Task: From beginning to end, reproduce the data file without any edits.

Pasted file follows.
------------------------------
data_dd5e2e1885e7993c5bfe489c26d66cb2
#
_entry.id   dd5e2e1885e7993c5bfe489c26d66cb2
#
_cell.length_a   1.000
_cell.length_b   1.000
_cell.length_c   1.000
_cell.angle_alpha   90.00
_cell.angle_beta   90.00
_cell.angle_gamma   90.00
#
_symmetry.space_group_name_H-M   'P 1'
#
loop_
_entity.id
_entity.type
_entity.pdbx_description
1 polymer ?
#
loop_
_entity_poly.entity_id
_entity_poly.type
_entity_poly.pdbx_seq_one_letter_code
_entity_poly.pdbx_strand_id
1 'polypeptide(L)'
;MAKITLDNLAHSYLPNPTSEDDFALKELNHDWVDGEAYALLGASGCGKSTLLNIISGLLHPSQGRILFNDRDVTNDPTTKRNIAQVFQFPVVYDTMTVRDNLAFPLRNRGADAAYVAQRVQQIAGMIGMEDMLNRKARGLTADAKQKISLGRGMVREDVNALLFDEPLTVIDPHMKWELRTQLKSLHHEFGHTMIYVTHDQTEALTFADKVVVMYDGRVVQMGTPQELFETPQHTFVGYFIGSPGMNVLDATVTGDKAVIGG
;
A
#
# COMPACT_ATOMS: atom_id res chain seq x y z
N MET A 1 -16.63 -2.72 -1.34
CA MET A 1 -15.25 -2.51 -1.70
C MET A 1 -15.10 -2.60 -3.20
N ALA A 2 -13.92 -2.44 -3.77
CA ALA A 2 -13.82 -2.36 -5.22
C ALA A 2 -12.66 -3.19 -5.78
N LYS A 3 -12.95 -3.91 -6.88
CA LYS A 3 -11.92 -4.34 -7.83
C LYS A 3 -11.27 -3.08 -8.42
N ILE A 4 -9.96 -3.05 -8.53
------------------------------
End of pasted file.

data_dd5e2e1885e7993c5bfe489c26d66cb2
#
_entry.id   dd5e2e1885e7993c5bfe489c26d66cb2
#
_cell.length_a   1.000
_cell.length_b   1.000
_cell.length_c   1.000
_cell.angle_alpha   90.00
_cell.angle_beta   90.00
_cell.angle_gamma   90.00
#
_symmetry.space_group_name_H-M   'P 1'
#
loop_
_entity.id
_entity.type
_entity.pdbx_description
1 polymer ?
#
loop_
_entity_poly.entity_id
_entity_poly.type
_entity_poly.pdbx_seq_one_letter_code
_entity_poly.pdbx_strand_id
1 'polypeptide(L)'
;MAKITLDNLAHSYLPNPTSEDDFALKELNHDWVDGEAYALLGASGCGKSTLLNIISGLLHPSQGRILFNDRDVTNDPTTKRNIAQVFQFPVVYDTMTVRDNLAFPLRNRGADAAYVAQRVQQIAGMIGMEDMLNRKARGLTADAKQKISLGRGMVREDVNALLFDEPLTVIDPHMKWELRTQLKSLHHEFGHTMIYVTHDQTEALTFADKVVVMYDGRVVQMGTPQELFETPQHTFVGYFIGSPGMNVLDATVTGDKAVIGG
;
A
#
# COMPACT_ATOMS: atom_id res chain seq x y z
N MET A 1 -16.63 -2.72 -1.34
CA MET A 1 -15.25 -2.51 -1.70
C MET A 1 -15.10 -2.60 -3.20
N ALA A 2 -13.92 -2.44 -3.77
CA ALA A 2 -13.82 -2.36 -5.22
C ALA A 2 -12.66 -3.19 -5.78
N LYS A 3 -12.95 -3.91 -6.88
CA LYS A 3 -11.92 -4.34 -7.83
C LYS A 3 -11.27 -3.08 -8.42
N ILE A 4 -9.96 -3.05 -8.53